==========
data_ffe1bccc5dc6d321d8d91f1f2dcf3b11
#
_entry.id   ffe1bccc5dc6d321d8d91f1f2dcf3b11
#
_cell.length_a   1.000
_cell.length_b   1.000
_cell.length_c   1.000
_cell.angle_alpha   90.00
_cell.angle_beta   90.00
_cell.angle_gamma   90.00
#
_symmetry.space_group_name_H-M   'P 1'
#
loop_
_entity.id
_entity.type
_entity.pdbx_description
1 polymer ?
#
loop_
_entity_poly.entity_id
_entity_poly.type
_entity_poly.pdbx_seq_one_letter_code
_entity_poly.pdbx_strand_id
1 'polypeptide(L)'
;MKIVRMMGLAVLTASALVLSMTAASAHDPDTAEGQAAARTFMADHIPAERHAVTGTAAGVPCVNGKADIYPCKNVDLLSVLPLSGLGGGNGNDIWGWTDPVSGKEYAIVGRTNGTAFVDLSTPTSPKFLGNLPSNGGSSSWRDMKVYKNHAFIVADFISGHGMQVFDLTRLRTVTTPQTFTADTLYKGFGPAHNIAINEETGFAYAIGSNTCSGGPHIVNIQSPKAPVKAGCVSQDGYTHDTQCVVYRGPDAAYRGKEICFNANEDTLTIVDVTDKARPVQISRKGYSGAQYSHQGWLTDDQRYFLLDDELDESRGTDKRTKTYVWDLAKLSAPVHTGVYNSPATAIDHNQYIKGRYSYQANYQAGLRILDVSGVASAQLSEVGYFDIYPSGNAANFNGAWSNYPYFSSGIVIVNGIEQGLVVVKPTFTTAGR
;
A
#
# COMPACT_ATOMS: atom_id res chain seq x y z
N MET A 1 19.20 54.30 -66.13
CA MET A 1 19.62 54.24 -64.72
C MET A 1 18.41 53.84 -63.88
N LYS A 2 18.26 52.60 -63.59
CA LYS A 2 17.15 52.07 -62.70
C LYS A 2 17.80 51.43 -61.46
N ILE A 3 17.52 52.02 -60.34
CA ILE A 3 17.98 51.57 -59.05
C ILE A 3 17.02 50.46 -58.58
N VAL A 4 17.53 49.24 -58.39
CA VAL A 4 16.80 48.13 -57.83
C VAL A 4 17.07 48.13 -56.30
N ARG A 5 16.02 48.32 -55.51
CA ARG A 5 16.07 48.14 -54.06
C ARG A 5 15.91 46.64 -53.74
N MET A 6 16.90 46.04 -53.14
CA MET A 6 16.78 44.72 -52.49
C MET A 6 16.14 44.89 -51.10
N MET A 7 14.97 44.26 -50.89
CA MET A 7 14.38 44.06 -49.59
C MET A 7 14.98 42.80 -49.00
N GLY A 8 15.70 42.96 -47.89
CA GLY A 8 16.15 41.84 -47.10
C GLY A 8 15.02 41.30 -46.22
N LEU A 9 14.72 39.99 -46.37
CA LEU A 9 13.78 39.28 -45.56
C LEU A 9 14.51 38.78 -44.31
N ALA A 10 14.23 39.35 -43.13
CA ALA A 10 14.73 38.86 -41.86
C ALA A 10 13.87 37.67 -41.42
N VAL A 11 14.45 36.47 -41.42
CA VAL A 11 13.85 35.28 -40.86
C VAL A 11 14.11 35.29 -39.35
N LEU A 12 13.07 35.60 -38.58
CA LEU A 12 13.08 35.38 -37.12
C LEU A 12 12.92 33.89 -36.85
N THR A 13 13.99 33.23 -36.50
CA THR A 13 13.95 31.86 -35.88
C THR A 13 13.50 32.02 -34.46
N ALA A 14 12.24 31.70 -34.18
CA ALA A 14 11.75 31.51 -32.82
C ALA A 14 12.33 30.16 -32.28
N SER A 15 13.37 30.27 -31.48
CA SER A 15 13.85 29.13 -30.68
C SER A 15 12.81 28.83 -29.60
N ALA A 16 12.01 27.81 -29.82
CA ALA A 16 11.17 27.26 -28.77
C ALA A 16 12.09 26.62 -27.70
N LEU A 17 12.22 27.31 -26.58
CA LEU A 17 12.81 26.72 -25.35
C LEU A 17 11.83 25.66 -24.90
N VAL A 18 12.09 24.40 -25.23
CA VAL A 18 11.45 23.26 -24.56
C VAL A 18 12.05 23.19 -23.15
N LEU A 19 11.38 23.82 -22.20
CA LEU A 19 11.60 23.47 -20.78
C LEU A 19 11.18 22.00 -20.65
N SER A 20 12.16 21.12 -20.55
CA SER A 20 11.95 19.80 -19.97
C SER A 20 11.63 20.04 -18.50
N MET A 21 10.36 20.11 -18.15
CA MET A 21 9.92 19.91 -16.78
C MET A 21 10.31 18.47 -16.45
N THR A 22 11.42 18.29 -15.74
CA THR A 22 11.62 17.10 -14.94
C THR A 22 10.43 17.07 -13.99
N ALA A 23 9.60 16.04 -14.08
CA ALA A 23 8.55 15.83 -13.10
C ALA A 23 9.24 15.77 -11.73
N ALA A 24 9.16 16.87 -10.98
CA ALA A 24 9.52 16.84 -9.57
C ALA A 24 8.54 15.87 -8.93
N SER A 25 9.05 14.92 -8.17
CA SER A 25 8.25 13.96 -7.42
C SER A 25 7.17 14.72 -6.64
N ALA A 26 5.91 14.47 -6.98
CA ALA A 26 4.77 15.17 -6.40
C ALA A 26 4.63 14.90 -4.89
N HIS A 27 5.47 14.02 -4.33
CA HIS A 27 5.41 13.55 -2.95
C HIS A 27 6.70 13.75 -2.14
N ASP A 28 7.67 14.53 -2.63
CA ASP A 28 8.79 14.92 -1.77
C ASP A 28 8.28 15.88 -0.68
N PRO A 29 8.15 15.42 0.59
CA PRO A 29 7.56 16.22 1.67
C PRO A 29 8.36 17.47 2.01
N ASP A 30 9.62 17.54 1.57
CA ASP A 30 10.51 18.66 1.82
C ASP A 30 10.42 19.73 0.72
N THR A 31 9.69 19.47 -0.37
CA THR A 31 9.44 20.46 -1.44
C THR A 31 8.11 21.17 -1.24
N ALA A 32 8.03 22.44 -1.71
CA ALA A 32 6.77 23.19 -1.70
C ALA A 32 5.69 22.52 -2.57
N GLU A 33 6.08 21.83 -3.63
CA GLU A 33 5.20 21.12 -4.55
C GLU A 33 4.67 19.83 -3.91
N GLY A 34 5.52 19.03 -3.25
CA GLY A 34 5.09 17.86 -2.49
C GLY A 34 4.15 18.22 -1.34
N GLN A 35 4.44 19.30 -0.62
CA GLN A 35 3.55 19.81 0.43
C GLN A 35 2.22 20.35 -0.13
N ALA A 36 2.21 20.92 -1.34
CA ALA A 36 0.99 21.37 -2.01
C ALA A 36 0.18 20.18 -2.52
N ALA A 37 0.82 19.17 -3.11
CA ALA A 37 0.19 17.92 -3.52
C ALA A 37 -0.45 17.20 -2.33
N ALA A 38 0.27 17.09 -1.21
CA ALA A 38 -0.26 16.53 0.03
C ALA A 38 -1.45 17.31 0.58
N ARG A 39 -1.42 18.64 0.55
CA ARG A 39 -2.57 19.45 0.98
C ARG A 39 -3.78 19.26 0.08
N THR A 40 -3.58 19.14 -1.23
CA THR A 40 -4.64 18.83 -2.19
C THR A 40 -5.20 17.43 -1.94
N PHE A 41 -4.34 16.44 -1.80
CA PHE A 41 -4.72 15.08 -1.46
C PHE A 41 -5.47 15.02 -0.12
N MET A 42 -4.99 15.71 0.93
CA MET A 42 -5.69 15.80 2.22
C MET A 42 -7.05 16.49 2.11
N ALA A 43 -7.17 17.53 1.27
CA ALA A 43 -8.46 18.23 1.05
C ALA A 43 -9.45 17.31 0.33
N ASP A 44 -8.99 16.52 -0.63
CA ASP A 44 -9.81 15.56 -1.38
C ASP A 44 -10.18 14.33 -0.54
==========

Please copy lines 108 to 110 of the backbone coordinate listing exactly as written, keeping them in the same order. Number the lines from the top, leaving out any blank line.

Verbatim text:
C ALA A 26 4.63 14.90 -4.89
N HIS A 27 5.47 14.02 -4.33
CA HIS A 27 5.41 13.55 -2.95